Words without thoughts


Language is a proxy for thoughts. We can’t send information directly between brains, so we use language to approximate what we’re thinking.

When we hear or read what others have said, we don’t just think about the words. We attempt to recreate and understand the original thought behind them.

We sometimes encounter thoughts without words. An infant can’t say “I’m hungry”, but they know when they have an unpleasant feeling. They may even know the solution, or at least that they need help.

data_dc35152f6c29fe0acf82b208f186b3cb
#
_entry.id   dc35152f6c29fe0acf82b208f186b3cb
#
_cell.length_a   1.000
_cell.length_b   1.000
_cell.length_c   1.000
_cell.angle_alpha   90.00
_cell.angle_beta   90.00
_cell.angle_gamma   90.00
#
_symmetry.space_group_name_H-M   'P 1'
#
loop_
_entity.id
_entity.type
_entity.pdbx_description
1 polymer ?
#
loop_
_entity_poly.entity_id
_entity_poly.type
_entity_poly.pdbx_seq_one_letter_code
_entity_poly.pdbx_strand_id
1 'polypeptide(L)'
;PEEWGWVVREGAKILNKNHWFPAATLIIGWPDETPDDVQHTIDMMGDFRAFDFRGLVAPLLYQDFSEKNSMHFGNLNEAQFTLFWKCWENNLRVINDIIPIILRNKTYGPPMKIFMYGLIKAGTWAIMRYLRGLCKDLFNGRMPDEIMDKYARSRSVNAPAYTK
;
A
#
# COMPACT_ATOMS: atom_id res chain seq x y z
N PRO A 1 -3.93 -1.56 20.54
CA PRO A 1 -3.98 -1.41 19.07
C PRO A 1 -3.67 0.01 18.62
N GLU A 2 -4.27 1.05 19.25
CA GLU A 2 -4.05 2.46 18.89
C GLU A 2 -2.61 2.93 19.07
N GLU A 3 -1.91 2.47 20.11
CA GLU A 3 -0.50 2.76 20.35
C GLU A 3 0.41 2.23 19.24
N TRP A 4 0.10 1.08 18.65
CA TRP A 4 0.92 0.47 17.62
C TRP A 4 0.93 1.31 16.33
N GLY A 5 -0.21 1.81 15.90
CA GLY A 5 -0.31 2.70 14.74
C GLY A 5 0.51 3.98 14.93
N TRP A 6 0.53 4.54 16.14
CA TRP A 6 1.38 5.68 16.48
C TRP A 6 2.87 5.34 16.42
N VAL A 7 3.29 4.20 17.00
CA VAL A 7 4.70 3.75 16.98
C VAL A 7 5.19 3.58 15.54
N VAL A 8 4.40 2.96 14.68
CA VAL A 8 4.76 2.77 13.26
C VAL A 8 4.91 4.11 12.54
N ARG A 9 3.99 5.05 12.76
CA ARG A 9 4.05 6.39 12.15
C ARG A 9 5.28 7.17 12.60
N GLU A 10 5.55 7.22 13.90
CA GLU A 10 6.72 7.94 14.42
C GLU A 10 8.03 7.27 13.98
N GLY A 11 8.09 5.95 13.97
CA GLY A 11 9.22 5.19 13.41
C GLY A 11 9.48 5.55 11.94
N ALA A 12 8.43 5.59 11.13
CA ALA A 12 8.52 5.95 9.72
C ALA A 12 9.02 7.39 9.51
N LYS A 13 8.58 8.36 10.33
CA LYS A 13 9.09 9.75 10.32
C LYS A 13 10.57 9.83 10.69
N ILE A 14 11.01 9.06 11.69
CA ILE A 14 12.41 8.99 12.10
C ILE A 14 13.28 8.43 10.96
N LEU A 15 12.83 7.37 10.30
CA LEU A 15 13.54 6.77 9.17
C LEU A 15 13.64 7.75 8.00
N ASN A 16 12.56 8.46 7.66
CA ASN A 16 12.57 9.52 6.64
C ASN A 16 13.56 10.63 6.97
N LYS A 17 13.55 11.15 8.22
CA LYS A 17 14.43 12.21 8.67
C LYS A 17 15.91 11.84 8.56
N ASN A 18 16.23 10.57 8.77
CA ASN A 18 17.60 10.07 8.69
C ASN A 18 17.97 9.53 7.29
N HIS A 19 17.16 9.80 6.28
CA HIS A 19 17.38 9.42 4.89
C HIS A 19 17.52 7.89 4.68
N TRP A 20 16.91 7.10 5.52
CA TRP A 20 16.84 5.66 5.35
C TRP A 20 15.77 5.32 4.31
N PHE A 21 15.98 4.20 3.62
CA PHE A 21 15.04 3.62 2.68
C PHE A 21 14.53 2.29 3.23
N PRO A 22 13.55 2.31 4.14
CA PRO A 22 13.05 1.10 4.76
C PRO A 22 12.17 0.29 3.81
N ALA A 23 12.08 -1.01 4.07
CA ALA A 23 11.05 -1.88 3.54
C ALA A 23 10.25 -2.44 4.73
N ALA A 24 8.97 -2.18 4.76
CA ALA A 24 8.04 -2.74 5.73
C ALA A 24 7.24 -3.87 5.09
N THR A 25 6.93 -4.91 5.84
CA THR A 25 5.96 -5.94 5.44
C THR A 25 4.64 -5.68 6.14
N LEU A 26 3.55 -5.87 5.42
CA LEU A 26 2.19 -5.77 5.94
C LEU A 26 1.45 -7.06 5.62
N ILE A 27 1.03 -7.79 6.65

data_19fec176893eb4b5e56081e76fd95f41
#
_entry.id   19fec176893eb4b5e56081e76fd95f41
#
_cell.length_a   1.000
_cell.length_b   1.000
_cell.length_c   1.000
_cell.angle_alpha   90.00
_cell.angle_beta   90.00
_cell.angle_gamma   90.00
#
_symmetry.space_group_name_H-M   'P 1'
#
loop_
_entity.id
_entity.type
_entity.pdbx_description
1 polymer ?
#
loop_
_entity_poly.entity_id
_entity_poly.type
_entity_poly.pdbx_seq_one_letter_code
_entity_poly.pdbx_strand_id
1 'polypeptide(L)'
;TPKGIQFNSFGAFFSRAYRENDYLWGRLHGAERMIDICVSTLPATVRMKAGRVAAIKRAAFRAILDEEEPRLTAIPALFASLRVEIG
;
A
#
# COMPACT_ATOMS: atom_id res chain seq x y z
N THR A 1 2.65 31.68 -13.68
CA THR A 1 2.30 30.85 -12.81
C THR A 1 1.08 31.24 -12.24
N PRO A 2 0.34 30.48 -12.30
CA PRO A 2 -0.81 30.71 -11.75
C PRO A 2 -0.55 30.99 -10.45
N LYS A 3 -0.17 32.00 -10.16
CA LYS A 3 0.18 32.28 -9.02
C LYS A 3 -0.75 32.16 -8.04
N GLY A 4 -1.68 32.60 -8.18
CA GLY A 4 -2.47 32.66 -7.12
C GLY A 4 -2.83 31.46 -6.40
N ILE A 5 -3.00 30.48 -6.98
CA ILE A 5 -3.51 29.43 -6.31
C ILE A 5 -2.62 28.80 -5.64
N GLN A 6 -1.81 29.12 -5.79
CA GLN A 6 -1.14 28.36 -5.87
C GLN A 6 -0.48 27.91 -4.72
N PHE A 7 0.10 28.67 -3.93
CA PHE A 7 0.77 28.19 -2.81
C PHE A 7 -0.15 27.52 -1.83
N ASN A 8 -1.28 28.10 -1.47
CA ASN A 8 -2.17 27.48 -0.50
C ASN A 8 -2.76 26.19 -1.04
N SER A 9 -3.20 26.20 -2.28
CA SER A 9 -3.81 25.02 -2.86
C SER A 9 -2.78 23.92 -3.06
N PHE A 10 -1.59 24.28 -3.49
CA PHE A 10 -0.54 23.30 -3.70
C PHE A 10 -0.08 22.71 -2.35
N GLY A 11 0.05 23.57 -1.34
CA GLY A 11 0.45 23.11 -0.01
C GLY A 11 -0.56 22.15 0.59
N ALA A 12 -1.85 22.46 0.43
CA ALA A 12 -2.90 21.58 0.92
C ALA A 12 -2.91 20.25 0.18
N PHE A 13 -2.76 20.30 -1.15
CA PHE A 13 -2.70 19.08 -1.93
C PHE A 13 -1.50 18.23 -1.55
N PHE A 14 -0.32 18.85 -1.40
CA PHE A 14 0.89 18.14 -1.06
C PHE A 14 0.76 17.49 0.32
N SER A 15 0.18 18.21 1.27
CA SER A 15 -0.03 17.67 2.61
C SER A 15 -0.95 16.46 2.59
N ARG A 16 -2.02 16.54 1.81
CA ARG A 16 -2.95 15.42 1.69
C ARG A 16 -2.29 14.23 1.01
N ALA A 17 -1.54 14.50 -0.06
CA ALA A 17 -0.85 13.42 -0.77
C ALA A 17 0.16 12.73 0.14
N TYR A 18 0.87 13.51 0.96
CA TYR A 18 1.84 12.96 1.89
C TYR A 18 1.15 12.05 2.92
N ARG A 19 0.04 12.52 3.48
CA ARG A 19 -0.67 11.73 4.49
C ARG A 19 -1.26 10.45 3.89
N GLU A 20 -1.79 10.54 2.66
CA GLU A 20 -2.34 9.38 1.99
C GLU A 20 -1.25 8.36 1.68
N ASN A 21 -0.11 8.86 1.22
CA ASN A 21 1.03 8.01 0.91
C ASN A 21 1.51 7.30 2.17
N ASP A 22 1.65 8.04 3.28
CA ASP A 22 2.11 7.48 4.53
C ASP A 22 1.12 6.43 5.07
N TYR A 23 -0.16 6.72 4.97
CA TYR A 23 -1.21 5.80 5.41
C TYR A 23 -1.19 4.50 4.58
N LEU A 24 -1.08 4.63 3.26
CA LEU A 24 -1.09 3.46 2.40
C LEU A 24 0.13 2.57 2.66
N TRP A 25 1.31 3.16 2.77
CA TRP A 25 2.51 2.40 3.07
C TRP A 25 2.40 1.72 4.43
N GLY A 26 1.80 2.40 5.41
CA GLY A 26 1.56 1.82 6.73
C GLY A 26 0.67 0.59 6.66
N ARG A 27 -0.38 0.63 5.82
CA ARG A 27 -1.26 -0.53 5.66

But prior to the recent explosion of large language models, we never encountered words without thoughts. Coherent sentences that aren’t simplifications of a lifetime of thoughts, feelings, and experiences are foreign to us. Our expectation that words imply thoughts lead us to overestimate the intelligence of these models.